NEW YORK — The Sci Fi Channel has elevated Bonnie Hammer from exec VP and G.M. to the new post of president, a reward for driving the network’s ratings by double-digit increases and propelling Sci Fi’s subscriber count from 50 million to 70 million since 1998.
Hammer became exec VP in 1998, presiding over the production and scheduling of three of most successful original programs in the network’s nine-year history: the weekly hourlong series “Farscape” and “The Invisible Man,” and the five-a-week “quasi-reality” half-hour “Crossing Over With John Edward.”
These were series that Sci Fi developed “from scratch,” as Hammer put it. She contrasts these shows with less successful original series such as “The Black Scorpion” and “The Secret Adventures of Jules Verne,” which were pickups of already existing shows that Hammer said were “opportunistic buys,” meaning that they cost Sci Fi far less than if the network had put them together from the first pilot script.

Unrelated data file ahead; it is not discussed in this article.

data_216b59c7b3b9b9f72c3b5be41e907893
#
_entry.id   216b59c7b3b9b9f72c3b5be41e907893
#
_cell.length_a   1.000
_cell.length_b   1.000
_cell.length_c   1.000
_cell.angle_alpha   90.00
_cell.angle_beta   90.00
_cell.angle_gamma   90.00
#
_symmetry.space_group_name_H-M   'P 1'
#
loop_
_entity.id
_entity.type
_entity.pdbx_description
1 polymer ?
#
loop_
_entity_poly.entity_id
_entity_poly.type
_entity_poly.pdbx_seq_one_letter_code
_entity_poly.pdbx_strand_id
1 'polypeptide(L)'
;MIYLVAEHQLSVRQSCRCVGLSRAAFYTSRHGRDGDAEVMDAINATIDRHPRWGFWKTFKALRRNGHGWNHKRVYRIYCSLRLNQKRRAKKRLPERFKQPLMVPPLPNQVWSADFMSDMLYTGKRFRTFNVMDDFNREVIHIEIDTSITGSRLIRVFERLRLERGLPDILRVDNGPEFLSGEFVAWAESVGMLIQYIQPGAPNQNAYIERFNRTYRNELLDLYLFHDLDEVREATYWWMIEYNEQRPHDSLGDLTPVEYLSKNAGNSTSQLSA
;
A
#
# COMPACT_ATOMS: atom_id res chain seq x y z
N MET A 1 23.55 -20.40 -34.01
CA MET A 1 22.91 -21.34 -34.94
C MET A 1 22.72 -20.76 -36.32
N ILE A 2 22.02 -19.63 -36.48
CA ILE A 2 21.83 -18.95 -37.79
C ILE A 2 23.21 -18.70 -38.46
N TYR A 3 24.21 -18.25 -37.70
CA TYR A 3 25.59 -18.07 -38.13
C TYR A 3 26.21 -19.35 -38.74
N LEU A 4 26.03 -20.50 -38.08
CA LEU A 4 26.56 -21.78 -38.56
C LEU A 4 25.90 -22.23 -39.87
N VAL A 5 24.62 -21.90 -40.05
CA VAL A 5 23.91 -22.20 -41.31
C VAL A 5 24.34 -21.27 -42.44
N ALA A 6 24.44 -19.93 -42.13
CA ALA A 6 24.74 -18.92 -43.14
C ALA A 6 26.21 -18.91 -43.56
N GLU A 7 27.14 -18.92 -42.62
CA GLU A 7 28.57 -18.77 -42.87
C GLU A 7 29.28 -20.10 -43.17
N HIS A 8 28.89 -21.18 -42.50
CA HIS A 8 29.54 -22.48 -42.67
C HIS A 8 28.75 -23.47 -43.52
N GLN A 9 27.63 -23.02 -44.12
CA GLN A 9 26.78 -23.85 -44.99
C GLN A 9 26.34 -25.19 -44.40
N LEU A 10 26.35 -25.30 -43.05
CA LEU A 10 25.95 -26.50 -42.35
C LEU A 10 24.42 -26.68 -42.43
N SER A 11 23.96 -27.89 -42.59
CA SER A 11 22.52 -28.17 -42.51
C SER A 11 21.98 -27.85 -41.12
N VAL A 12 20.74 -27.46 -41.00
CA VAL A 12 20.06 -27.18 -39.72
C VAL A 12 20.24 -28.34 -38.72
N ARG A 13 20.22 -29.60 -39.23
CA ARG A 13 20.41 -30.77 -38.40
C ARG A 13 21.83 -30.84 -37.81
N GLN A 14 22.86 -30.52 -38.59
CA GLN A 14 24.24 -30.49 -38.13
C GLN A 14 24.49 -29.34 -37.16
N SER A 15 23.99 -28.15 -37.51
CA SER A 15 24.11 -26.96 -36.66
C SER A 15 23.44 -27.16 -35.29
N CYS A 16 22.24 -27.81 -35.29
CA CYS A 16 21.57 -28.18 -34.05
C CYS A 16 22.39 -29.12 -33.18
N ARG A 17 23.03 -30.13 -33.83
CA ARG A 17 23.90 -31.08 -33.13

The ratings success of the six-hour “Dune” miniseries has convinced Hammer to push forward with additional highly promotable minis that Sci Fi will market as special events. The network announced two new four-hour projects last week: “Kim Stanley Robinson: Red Mars” and a futuristic adaptation of Dickens’ “A Tale of Two Cities.”
The network is in development with DreamWorks TV and Steven Spielberg on a 20-hour saga about alien abduction called “Taken.”
Hammer joined Sci Fi’s parent company USA Networks in 1989 as a programming executive.